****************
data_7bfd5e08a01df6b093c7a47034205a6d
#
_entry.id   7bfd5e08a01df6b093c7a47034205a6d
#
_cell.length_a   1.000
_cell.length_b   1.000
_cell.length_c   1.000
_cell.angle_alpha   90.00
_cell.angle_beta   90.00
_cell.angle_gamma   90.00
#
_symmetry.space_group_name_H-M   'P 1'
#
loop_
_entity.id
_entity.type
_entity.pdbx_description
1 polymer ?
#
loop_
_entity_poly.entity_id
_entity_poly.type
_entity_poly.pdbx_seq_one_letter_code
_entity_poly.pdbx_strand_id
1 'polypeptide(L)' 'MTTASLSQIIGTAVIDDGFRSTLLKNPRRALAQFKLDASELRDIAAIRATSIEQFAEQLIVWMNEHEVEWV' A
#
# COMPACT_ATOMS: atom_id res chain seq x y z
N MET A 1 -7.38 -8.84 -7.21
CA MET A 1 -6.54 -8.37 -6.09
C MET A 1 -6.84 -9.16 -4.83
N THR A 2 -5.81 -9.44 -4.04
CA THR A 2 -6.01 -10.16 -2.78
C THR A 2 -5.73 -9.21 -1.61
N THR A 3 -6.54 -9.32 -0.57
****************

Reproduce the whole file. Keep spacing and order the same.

data_7bfd5e08a01df6b093c7a47034205a6d
#
_entry.id   7bfd5e08a01df6b093c7a47034205a6d
#
_cell.length_a   1.000
_cell.length_b   1.000
_cell.length_c   1.000
_cell.angle_alpha   90.00
_cell.angle_beta   90.00
_cell.angle_gamma   90.00
#
_symmetry.space_group_name_H-M   'P 1'
#
loop_
_entity.id
_entity.type
_entity.pdbx_description
1 polymer ?
#
loop_
_entity_poly.entity_id
_entity_poly.type
_entity_poly.pdbx_seq_one_letter_code
_entity_poly.pdbx_strand_id
1 'polypeptide(L)' 'MTTASLSQIIGTAVIDDGFRSTLLKNPRRALAQFKLDASELRDIAAIRATSIEQFAEQLIVWMNEHEVEWV' A
#
# COMPACT_ATOMS: atom_id res chain seq x y z
N MET A 1 -7.38 -8.84 -7.21
CA MET A 1 -6.54 -8.37 -6.09
C MET A 1 -6.84 -9.16 -4.83
N THR A 2 -5.81 -9.44 -4.04
CA THR A 2 -6.01 -10.16 -2.78
C THR A 2 -5.73 -9.21 -1.61
N THR A 3 -6.54 -9.32 -0.57